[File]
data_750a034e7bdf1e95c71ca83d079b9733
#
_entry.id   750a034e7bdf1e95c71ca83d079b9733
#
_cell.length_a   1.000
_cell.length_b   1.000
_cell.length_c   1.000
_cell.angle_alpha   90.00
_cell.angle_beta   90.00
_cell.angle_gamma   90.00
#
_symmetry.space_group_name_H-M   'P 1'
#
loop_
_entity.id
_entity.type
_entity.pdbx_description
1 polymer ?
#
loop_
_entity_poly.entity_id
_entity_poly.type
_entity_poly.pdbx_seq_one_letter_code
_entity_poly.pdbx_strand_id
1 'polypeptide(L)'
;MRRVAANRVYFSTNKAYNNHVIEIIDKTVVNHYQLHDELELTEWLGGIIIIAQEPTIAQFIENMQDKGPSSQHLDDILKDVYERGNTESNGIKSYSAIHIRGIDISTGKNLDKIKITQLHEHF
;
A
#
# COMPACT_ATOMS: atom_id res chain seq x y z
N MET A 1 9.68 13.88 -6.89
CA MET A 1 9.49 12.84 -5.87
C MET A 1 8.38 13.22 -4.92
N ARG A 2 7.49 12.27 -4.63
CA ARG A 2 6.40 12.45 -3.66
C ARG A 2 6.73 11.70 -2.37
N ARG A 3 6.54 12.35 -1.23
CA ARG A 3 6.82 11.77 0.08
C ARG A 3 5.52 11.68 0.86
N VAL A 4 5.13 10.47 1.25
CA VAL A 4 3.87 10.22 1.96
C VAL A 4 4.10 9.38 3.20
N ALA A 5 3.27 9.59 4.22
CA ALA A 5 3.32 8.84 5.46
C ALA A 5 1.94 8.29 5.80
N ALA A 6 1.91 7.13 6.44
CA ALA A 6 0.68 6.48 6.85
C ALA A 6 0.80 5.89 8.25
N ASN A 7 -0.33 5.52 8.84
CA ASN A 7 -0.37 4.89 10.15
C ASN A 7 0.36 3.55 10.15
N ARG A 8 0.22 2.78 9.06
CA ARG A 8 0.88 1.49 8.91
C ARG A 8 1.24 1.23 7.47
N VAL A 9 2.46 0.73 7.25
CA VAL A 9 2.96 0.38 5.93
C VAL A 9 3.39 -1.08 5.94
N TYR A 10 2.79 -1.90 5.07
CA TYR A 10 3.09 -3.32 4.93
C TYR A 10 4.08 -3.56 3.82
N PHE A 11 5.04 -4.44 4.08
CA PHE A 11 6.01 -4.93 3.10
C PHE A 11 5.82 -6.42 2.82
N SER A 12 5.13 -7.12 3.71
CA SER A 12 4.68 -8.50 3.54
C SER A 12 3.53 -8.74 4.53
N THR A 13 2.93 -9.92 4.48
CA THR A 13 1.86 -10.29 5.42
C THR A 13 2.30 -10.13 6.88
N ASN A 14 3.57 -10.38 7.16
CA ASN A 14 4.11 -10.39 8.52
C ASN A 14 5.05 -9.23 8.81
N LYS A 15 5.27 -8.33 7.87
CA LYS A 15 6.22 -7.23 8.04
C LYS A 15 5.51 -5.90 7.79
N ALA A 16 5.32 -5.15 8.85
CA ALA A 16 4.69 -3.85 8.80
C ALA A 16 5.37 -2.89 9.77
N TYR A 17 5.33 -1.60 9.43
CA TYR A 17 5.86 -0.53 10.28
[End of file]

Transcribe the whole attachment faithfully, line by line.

data_750a034e7bdf1e95c71ca83d079b9733
#
_entry.id   750a034e7bdf1e95c71ca83d079b9733
#
_cell.length_a   1.000
_cell.length_b   1.000
_cell.length_c   1.000
_cell.angle_alpha   90.00
_cell.angle_beta   90.00
_cell.angle_gamma   90.00
#
_symmetry.space_group_name_H-M   'P 1'
#
loop_
_entity.id
_entity.type
_entity.pdbx_description
1 polymer ?
#
loop_
_entity_poly.entity_id
_entity_poly.type
_entity_poly.pdbx_seq_one_letter_code
_entity_poly.pdbx_strand_id
1 'polypeptide(L)'
;MRRVAANRVYFSTNKAYNNHVIEIIDKTVVNHYQLHDELELTEWLGGIIIIAQEPTIAQFIENMQDKGPSSQHLDDILKDVYERGNTESNGIKSYSAIHIRGIDISTGKNLDKIKITQLHEHF
;
A
#
# COMPACT_ATOMS: atom_id res chain seq x y z
N MET A 1 9.68 13.88 -6.89
CA MET A 1 9.49 12.84 -5.87
C MET A 1 8.38 13.22 -4.92
N ARG A 2 7.49 12.27 -4.63
CA ARG A 2 6.40 12.45 -3.66
C ARG A 2 6.73 11.70 -2.37
N ARG A 3 6.54 12.35 -1.23
CA ARG A 3 6.82 11.77 0.08
C ARG A 3 5.52 11.68 0.86
N VAL A 4 5.13 10.47 1.25
CA VAL A 4 3.87 10.22 1.96
C VAL A 4 4.10 9.38 3.20
N ALA A 5 3.27 9.59 4.22
CA ALA A 5 3.32 8.84 5.46
C ALA A 5 1.94 8.29 5.80
N ALA A 6 1.91 7.13 6.44
CA ALA A 6 0.68 6.48 6.85
C ALA A 6 0.80 5.89 8.25
N ASN A 7 -0.33 5.52 8.84
CA ASN A 7 -0.37 4.89 10.15
C ASN A 7 0.36 3.55 10.15
N ARG A 8 0.22 2.78 9.06
CA ARG A 8 0.88 1.49 8.91
C ARG A 8 1.24 1.23 7.47
N VAL A 9 2.46 0.73 7.25
CA VAL A 9 2.96 0.38 5.93
C VAL A 9 3.39 -1.08 5.94
N TYR A 10 2.79 -1.90 5.07
CA TYR A 10 3.09 -3.32 4.93
C TYR A 10 4.08 -3.56 3.82
N PHE A 11 5.04 -4.44 4.08
CA PHE A 11 6.01 -4.93 3.10
C PHE A 11 5.82 -6.42 2.82
N SER A 12 5.13 -7.12 3.71
CA SER A 12 4.68 -8.50 3.54
C SER A 12 3.53 -8.74 4.53
N THR A 13 2.93 -9.92 4.48
CA THR A 13 1.86 -10.29 5.42
C THR A 13 2.30 -10.13 6.88
N ASN A 14 3.57 -10.38 7.16
CA ASN A 14 4.11 -10.39 8.52
C ASN A 14 5.05 -9.23 8.81
N LYS A 15 5.27 -8.33 7.87
CA LYS A 15 6.22 -7.23 8.04
C LYS A 15 5.51 -5.90 7.79
N ALA A 16 5.32 -5.15 8.85
CA ALA A 16 4.69 -3.85 8.80
C ALA A 16 5.37 -2.89 9.77
N TYR A 17 5.33 -1.60 9.43
CA TYR A 17 5.86 -0.53 10.28